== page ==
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Native American Genotyping Study Suggests First Inhabitants of the Americas Arrived in Multiple Migrations

NEW YORK (GenomeWeb News) – At least three historical migrations from Asia introduced the ancestors of Native Americans to the Americas, according to a new study in Nature, though migrants from the first of these waves made the most pronounced genetic contributions to present-day Native American populations.

"For years it has been contentious whether the settlement of the Americas occurred by means of a single or multiple migrations from Siberia," University College London genetics, evolution, and environment researcher Andrés Ruiz-Linares, the study's senior author, said in a statement. "But our research settles this debate: Native Americans do not stem from a single migration."

Ruiz-Linares led an international research team that brought together genotype data on hundreds of individuals from Native American, Siberian, and other populations to not only retrace the Asian migration events that peopled the Americas, but also the dispersal events that followed.

Genetic patterns detected in existing populations point to three periods of Asian gene flow into the Americas across the land bridge that once linked the continents. The group involved in the initial migration — dubbed the "First American" population by study authors — appears to be ancestral to all of the Native American populations tested.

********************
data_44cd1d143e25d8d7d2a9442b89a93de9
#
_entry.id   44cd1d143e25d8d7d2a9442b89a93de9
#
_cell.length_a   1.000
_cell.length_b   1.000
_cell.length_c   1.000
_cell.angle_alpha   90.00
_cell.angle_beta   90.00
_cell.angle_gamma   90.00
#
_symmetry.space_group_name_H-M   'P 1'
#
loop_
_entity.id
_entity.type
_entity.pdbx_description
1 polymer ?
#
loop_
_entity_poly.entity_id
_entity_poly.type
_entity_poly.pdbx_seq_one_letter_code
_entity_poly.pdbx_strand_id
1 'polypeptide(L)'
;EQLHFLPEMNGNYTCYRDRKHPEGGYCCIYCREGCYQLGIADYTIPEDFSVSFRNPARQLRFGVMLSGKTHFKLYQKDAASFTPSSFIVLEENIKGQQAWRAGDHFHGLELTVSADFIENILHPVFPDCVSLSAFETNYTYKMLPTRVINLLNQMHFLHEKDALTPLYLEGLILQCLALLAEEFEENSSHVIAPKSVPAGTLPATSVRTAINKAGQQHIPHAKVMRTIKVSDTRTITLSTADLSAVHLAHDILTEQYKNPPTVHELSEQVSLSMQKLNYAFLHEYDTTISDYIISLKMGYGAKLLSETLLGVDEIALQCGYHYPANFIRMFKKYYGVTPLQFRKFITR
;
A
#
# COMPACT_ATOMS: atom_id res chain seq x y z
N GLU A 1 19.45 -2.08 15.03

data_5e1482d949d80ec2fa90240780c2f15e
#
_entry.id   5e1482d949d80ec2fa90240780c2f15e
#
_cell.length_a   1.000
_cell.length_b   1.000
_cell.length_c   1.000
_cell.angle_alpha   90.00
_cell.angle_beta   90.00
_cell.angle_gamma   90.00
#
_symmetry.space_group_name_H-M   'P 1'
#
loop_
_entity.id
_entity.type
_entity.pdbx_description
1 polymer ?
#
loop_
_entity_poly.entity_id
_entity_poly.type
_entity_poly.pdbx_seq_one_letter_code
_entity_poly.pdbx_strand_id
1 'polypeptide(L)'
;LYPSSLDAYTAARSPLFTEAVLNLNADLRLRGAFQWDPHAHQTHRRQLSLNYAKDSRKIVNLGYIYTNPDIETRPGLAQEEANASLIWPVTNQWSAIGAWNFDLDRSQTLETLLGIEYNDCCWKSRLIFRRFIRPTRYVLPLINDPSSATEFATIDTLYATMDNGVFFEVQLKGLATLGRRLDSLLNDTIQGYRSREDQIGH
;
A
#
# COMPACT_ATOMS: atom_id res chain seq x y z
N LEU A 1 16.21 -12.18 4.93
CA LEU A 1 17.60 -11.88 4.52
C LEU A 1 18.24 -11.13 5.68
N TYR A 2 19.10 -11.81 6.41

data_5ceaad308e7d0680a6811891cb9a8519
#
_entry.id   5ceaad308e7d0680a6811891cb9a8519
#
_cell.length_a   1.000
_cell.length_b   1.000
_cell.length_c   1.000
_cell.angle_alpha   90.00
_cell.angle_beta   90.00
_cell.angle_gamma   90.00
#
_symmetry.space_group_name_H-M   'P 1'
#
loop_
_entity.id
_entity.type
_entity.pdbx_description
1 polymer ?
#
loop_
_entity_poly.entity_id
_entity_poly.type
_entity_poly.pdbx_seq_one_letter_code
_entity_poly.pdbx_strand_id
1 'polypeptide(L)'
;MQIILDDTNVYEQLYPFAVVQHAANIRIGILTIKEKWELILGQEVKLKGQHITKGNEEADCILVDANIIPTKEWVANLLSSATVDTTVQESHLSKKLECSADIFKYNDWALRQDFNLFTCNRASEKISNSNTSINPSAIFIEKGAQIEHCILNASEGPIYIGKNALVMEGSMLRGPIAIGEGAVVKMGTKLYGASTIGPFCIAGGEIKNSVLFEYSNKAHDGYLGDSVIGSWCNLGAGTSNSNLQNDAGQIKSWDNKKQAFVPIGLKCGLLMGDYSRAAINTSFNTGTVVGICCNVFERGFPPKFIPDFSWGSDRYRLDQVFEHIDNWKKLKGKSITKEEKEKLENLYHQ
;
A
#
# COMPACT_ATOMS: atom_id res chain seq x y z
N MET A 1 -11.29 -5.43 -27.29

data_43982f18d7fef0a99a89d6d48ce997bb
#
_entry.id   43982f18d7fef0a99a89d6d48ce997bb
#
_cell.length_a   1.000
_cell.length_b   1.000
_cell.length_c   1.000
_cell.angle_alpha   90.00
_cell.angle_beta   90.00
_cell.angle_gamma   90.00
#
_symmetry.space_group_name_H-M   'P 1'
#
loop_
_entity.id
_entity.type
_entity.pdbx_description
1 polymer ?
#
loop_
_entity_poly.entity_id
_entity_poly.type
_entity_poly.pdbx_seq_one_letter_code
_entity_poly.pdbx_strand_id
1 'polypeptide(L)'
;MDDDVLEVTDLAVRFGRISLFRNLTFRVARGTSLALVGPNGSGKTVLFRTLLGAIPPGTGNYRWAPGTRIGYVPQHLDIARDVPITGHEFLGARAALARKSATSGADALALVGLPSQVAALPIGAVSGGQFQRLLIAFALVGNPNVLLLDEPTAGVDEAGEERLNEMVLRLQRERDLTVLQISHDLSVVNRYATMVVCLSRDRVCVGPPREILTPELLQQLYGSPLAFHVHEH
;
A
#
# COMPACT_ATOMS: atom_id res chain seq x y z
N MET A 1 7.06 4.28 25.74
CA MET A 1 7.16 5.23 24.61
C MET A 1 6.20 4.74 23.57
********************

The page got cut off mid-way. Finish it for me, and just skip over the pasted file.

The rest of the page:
In addition, a few existing Native American populations carry genes passed down from Asian populations involved in more recent migrations, Ruiz-Linares told GenomeWeb Daily News, though the precise timing of these subsequent migrations is yet to be determined.

Previous research on the population history of the Americas suggests that the first settlers arrived from Asia an estimated 15,000 years ago or more over the Beringia land bridge, the study's authors explained. There has been ongoing debate over whether this settlement occurred as the result of one migration wave or many, they added, as well as interest in understanding how populations spread out once they arrived in the Americas.

To address such questions, researchers looked at patterns for nearly 365,000 SNPs in 493 samples from 52 Native American populations, 245 samples from 17 Siberian populations, and more than 1,600 samples from 57 additional populations. Almost 300 of the samples were genotyped specifically for the study using Illumina arrays, while others had been tested for other studies done over the past few decades.

In an effort to minimize confounding genetic clues produced by admixture between Native American populations and more recently arrived populations from Europe and Africa, investigators relied on a local ancestry inference method for focusing on Native American regions of each individual's genome. They also verified findings based on this method with data for participants from 34 Native American populations that showed little or no evidence of European or African admixture.

In general, the team found that genetic patterns in the populations tested tended to cluster in ways that agreed with known language and geographical groupings. But when they looked more closely at Asian gene flow patterns, the researchers found signs of at least three ancient migrations from Asia to the Americas.